Tips for Helping Children Navigate Life Changes

Growing up isn’t always about playtime and smiles. In fact, children are very inquisitive creatures and often have questions about life. As parents, we mustn’t ignore these questions because they’ll help kids become more stabilized adults. Along with answering their questions, it’s a parent’s responsibility to help little ones deal with change. Read these tips for helping children navigate life changes if you’re nervous about having the conversation.

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Listen To Their Concerns 

It’s of primary importance to listen to child’s concerns when they bring them up. You shouldn’t dismiss your child’s questions about change. Instead, sit down with them and try a conversation about what’s going on. This past year and a half alone has been full of changes. Kids started e-learning from home, child custody changed during the pandemic, and many parents are now working from home. All of this can be confusing for a little one! So, do your best to listen to their worries.

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Include Play in the Discussion

You may be thinking, “It’s impossible to sit down and have a conversation with my child.” That’s perfectly okay. Instead of sitting on the couch to talk, try to bring things down to their level. One way to get them to open up is through play. Here are a few suggestions that might make things easier:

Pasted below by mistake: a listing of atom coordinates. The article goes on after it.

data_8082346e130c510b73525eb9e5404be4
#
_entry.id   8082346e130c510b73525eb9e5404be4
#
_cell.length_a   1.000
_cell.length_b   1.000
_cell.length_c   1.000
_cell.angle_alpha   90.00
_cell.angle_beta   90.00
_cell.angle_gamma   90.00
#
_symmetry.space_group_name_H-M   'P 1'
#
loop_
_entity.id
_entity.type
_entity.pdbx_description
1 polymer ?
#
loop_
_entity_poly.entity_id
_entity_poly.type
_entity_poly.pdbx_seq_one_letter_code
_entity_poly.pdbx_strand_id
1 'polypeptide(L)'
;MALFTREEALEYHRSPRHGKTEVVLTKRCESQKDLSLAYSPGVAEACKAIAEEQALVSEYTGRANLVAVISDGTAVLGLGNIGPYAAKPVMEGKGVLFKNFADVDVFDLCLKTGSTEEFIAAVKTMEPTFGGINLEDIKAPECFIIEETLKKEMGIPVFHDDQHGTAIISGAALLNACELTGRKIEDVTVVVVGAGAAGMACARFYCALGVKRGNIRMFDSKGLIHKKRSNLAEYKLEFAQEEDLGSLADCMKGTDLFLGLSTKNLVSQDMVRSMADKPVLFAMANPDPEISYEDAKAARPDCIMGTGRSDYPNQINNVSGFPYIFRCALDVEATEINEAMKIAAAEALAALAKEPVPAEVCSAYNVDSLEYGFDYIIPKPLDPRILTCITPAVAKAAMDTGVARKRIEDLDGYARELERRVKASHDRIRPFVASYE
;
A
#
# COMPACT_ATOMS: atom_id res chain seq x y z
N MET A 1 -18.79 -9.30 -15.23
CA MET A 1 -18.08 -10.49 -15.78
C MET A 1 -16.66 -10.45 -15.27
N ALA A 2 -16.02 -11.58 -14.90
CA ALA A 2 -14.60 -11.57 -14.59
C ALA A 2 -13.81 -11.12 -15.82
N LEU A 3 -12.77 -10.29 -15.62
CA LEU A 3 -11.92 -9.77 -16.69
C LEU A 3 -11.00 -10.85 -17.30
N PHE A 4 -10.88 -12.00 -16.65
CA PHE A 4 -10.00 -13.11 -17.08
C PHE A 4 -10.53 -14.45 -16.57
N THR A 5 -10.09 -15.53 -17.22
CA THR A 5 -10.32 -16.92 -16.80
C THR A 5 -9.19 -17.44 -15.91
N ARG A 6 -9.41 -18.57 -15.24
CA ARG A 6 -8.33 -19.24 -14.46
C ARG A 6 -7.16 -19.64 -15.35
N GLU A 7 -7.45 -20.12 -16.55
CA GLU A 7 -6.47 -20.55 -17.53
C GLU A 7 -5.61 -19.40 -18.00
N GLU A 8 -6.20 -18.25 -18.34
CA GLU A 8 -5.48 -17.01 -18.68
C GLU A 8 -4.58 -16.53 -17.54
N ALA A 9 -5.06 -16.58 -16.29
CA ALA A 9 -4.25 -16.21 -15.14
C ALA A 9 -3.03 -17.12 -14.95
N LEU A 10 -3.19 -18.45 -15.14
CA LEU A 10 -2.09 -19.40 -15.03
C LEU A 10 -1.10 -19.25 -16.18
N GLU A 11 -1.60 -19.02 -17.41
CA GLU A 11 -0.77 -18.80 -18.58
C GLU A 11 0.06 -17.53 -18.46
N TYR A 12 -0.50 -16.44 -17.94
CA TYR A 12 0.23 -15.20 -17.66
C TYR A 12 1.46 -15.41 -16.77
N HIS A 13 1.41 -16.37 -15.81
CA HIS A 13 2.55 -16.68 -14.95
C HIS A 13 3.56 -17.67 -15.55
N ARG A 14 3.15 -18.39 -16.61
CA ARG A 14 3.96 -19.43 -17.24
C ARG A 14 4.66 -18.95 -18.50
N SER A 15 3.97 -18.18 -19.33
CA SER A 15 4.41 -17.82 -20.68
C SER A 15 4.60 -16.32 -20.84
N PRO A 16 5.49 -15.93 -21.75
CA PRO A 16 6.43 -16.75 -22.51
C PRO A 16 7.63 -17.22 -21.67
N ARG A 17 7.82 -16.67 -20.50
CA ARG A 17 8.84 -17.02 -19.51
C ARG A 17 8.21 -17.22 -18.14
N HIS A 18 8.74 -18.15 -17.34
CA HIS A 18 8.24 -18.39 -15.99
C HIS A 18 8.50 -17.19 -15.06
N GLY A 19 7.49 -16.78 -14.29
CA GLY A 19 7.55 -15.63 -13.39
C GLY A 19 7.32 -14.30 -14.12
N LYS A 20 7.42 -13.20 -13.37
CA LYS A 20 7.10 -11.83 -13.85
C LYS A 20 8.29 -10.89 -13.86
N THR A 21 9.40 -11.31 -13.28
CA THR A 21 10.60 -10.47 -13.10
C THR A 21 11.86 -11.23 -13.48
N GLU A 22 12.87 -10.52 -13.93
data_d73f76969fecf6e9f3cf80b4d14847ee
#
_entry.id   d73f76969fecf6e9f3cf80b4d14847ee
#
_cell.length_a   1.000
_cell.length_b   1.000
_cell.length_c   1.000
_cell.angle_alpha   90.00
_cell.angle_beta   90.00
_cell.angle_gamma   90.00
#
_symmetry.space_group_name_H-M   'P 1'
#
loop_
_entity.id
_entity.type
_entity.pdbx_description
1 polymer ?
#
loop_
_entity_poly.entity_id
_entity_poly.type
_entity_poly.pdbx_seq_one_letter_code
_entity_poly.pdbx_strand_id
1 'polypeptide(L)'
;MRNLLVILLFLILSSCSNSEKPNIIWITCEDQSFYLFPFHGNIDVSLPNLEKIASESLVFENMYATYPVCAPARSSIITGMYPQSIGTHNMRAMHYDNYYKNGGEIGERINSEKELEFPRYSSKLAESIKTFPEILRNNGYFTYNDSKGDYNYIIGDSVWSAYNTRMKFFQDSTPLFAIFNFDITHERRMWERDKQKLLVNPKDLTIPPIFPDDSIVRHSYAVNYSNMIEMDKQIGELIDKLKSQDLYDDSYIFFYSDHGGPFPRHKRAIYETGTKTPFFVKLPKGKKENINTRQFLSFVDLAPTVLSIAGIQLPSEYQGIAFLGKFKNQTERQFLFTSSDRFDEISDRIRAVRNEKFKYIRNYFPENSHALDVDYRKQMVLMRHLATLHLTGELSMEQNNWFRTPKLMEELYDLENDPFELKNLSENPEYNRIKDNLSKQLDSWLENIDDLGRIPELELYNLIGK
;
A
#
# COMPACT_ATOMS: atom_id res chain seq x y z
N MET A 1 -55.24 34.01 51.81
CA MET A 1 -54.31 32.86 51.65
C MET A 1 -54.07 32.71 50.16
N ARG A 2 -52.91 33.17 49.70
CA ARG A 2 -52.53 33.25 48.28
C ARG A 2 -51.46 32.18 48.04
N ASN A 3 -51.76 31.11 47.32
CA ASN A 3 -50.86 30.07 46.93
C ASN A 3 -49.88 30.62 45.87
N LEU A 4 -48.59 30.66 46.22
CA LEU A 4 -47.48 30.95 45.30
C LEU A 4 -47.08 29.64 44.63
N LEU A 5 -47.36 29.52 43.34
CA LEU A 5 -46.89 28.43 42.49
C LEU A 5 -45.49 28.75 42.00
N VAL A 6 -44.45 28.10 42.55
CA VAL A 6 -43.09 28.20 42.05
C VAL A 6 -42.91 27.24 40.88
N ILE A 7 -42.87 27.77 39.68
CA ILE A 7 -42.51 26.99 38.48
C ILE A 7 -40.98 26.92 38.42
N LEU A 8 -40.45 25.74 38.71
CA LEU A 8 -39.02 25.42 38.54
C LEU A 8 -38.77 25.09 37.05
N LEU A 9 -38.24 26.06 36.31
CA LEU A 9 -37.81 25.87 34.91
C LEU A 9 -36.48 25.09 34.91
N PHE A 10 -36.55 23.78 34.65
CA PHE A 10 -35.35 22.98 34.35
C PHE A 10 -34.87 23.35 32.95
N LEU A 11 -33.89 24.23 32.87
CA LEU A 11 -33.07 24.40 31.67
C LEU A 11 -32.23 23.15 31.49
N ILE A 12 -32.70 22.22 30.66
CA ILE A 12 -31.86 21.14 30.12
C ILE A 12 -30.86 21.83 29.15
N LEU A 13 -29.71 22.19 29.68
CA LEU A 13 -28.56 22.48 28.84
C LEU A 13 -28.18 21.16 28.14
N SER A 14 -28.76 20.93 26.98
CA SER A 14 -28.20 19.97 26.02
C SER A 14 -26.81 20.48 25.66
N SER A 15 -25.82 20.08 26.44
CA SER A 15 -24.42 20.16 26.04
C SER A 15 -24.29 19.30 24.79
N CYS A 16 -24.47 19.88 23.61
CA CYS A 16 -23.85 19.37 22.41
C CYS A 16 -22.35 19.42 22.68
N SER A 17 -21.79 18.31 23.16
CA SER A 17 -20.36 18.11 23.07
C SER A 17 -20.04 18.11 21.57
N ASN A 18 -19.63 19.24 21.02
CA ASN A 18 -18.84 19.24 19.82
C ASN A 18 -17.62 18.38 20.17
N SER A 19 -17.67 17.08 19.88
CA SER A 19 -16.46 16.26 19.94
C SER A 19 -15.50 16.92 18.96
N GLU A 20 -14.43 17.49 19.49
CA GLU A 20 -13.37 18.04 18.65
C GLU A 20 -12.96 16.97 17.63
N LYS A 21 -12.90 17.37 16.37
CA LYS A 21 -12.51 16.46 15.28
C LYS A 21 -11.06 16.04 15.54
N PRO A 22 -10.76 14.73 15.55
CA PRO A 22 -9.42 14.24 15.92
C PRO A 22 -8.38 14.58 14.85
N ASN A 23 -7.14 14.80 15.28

• Do a puzzle as you talk to your little ones about the changes coming up.
  • Try building a fort and have the conversation in a fun environment.
  • Bake treats that you both can eat as you talk.
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Read Books About Change

Children’s books can be incredibly helpful when discussing difficult topics. Don’t be afraid to look around your local bookstores looking for books about change. Kids might be able to comprehend the subject a little more if they can connect it to a story or character. Using character voices wouldn’t hurt, either.

These tips for helping children navigate life changes will make a challenging conversation that much easier. Kids deserve to know what’s going on around them. If parents want their little ones to trust them when they grow up, they should be honest with them about changes happening in life.

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